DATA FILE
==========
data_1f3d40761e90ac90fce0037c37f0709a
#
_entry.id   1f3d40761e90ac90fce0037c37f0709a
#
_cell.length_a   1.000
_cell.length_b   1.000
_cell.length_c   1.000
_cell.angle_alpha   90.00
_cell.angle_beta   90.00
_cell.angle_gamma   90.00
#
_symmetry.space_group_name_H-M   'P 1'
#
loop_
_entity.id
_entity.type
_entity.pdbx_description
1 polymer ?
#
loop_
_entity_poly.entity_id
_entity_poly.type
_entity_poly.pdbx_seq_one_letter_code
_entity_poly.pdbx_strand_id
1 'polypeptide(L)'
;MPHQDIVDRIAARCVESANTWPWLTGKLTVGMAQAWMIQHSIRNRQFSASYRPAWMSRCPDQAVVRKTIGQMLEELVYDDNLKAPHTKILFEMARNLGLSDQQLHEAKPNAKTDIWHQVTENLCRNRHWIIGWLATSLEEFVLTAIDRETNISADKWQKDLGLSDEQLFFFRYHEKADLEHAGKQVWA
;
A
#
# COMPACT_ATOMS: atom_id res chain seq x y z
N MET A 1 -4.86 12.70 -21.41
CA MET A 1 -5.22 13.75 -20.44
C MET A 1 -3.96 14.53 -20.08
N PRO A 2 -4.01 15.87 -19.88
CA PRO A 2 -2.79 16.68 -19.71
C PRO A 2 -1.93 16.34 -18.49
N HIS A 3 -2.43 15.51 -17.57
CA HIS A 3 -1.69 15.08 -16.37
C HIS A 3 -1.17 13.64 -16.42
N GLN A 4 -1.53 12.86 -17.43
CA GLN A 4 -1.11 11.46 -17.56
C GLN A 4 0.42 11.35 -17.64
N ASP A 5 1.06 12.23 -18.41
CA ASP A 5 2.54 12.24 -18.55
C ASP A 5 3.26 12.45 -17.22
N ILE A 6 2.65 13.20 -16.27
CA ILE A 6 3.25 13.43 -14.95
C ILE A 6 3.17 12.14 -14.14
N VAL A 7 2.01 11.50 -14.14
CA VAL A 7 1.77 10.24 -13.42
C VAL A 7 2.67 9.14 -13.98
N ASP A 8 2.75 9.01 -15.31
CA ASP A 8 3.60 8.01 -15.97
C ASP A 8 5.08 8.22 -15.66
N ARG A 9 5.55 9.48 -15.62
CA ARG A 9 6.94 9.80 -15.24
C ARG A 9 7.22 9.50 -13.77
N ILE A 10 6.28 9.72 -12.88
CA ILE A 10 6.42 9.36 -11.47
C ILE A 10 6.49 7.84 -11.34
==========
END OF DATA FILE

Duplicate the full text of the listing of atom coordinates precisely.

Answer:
data_1f3d40761e90ac90fce0037c37f0709a
#
_entry.id   1f3d40761e90ac90fce0037c37f0709a
#
_cell.length_a   1.000
_cell.length_b   1.000
_cell.length_c   1.000
_cell.angle_alpha   90.00
_cell.angle_beta   90.00
_cell.angle_gamma   90.00
#
_symmetry.space_group_name_H-M   'P 1'
#
loop_
_entity.id
_entity.type
_entity.pdbx_description
1 polymer ?
#
loop_
_entity_poly.entity_id
_entity_poly.type
_entity_poly.pdbx_seq_one_letter_code
_entity_poly.pdbx_strand_id
1 'polypeptide(L)'
;MPHQDIVDRIAARCVESANTWPWLTGKLTVGMAQAWMIQHSIRNRQFSASYRPAWMSRCPDQAVVRKTIGQMLEELVYDDNLKAPHTKILFEMARNLGLSDQQLHEAKPNAKTDIWHQVTENLCRNRHWIIGWLATSLEEFVLTAIDRETNISADKWQKDLGLSDEQLFFFRYHEKADLEHAGKQVWA
;
A
#
# COMPACT_ATOMS: atom_id res chain seq x y z
N MET A 1 -4.86 12.70 -21.41
CA MET A 1 -5.22 13.75 -20.44
C MET A 1 -3.96 14.53 -20.08
N PRO A 2 -4.01 15.87 -19.88
CA PRO A 2 -2.79 16.68 -19.71
C PRO A 2 -1.93 16.34 -18.49
N HIS A 3 -2.43 15.51 -17.57
CA HIS A 3 -1.69 15.08 -16.37
C HIS A 3 -1.17 13.64 -16.42
N GLN A 4 -1.53 12.86 -17.43
CA GLN A 4 -1.11 11.46 -17.56
C GLN A 4 0.42 11.35 -17.64
N ASP A 5 1.06 12.23 -18.41
CA ASP A 5 2.54 12.24 -18.55
C ASP A 5 3.26 12.45 -17.22
N ILE A 6 2.65 13.20 -16.27
CA ILE A 6 3.25 13.43 -14.95
C ILE A 6 3.17 12.14 -14.14
N VAL A 7 2.01 11.50 -14.14
CA VAL A 7 1.77 10.24 -13.42
C VAL A 7 2.67 9.14 -13.98
N ASP A 8 2.75 9.01 -15.31
CA ASP A 8 3.60 8.01 -15.97
C ASP A 8 5.08 8.22 -15.66
N ARG A 9 5.55 9.48 -15.62
CA ARG A 9 6.94 9.80 -15.24
C ARG A 9 7.22 9.50 -13.77
N ILE A 10 6.28 9.72 -12.88
CA ILE A 10 6.42 9.36 -11.47
C ILE A 10 6.49 7.84 -11.34